Remember when I sent MP Ed Balls an email, campaigning to make sure windows were installed as part of the Green Deal, as well as trying to push for 5% VAT for energy efficient windows? Well if not, you can read his response to that first email here: https://www.doubleglazingblogger.com/2012/07/letter-from-ed-balls/
Today I received another letter from Mr Balls. Have a read, let me know what you think. Be patient, it’s a bit of a long one.
You have previously contacted me regarding green energy, sustainability and environmental issues.
I’m writing to update you on some recent developments that I think may be of interest as they are proposals aimed at ensuring that the UK has a sustainable economic future.
On 10th July 2013 I attended the annual Green Alliance debate along with business leaders, environmental campaigners and scientists to discuss Britain’s energy future.
Getting energy policy right for the next 20 years is one of the biggest challenges – and the biggest opportunities our economy faces this generation. It is clear that in the coming decades all countries will have to generate much more energy using renewable sources. The alternative is devastating climate change, ever rising energy prices and energy insecurity.
The scale of the consensus across businesses and environmental groups is striking, something that would have been impossible to imagine a decade ago. Everyone from Friends of the Earth and Greenpeace to the Confederation of Business Industry and companies like Alstom and Siemens agree that ensuring sustainable, affordable and reliable energy needs to be at the heart of any economic policy.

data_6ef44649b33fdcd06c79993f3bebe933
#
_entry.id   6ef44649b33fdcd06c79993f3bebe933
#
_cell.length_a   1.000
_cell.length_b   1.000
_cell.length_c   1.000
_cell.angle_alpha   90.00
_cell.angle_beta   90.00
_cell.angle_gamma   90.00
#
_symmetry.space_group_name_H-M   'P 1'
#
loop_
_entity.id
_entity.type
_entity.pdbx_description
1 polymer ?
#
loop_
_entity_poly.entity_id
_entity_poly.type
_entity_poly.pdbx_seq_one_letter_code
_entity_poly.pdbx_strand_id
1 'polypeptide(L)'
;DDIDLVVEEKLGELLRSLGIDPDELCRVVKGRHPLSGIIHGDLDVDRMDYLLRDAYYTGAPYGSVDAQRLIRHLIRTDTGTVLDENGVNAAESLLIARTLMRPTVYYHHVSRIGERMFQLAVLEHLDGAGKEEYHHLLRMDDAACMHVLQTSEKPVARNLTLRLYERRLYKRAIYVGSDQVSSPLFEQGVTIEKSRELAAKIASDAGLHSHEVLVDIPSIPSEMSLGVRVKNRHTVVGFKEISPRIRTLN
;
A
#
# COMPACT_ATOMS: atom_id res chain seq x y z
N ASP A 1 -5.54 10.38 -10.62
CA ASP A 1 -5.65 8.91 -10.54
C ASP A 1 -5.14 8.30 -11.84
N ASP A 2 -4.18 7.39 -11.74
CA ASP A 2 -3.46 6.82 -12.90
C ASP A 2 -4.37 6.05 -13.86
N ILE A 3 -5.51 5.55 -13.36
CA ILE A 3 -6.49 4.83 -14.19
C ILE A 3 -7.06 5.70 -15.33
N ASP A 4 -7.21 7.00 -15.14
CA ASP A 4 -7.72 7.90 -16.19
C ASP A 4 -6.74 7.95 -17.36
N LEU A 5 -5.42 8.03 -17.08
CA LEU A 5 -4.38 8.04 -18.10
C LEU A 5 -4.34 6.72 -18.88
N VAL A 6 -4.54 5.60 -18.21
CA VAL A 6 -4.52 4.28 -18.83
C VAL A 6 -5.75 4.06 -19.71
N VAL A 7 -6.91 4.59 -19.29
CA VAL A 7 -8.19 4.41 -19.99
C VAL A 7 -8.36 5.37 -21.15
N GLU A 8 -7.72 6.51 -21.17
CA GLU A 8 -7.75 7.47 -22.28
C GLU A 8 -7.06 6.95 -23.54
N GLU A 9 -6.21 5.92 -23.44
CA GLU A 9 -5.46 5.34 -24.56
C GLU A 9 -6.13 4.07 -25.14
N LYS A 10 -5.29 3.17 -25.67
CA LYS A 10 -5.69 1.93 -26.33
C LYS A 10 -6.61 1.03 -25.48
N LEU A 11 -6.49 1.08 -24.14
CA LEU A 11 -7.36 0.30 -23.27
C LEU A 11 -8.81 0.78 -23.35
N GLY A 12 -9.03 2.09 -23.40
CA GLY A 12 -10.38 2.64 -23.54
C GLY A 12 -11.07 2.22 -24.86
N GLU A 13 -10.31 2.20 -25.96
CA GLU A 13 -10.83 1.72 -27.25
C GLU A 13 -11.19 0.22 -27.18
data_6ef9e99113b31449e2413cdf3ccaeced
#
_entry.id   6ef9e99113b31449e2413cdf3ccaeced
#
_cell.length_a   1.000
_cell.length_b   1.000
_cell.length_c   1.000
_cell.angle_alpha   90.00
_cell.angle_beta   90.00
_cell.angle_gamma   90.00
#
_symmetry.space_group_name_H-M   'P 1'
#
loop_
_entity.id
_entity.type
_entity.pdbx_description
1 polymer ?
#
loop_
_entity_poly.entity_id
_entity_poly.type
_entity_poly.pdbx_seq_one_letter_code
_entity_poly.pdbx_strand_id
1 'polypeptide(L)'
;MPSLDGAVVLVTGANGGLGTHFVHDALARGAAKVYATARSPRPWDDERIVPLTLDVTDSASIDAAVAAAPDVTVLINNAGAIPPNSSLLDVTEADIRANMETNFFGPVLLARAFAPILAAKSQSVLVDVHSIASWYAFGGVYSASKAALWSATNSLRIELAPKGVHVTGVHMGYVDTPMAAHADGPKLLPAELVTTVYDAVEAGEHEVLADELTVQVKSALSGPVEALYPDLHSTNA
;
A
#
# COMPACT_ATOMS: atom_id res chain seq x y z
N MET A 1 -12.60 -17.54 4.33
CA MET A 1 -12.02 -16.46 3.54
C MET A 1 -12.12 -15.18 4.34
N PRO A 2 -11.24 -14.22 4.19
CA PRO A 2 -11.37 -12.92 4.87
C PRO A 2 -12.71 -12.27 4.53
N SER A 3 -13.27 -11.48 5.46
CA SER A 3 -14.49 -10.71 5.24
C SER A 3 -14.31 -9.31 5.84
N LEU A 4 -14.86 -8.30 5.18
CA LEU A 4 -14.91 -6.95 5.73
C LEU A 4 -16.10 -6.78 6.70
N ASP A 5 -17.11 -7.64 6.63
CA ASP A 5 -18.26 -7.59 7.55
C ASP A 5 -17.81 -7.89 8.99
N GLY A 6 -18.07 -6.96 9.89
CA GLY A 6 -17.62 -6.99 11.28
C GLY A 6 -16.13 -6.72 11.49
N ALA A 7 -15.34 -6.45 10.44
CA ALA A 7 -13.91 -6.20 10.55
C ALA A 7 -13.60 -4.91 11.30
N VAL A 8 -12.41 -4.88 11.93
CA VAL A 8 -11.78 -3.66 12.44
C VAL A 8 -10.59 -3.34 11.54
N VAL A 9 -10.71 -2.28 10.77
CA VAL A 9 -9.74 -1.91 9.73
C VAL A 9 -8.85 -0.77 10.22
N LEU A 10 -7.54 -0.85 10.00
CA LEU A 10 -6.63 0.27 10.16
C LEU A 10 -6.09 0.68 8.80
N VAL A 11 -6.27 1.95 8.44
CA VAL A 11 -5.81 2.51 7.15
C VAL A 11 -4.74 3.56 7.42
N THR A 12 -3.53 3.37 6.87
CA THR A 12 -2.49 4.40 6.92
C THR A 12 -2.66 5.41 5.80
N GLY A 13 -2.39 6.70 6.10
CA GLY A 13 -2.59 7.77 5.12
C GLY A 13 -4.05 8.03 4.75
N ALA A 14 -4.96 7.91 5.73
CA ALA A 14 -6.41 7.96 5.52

Major firms are now saying they are poised to make significant investments here in the UK that would generate vital domestic expertise and supply chains as well as the exports and jobs of the future. The UK has a potentially world leading position in offshore wind, wave and tidal power.
However, this investment and reform depends on leadership from Government. Yet time and time again, I hear locally from business and green campaigners alike that this leadership is currently absent.
One business in my constituency that had been poised to expand their solar panel business was forced to relocate their premises because of delays and indecision by the government.
What Britain really needs is leadership, policy certainty and a cross-party consensus to deliver an economy with strong and sustained prosperity. We need a clear plan for the future of energy generation that includes both developing energy efficiency in the home and reducing the impact of energy generation by using a balance on nuclear, gas, renewables and carbon capture technologies.
I’ve said the Government should commit now for a 2030 energy decarbonisation target. Delaying any decision on a commitment until 2016 is a wasted opportunity. The UK should be leading and not following on the global stage, the government should be working with our EU partners to set clear goals in the run up to the Paris 2015 global talks.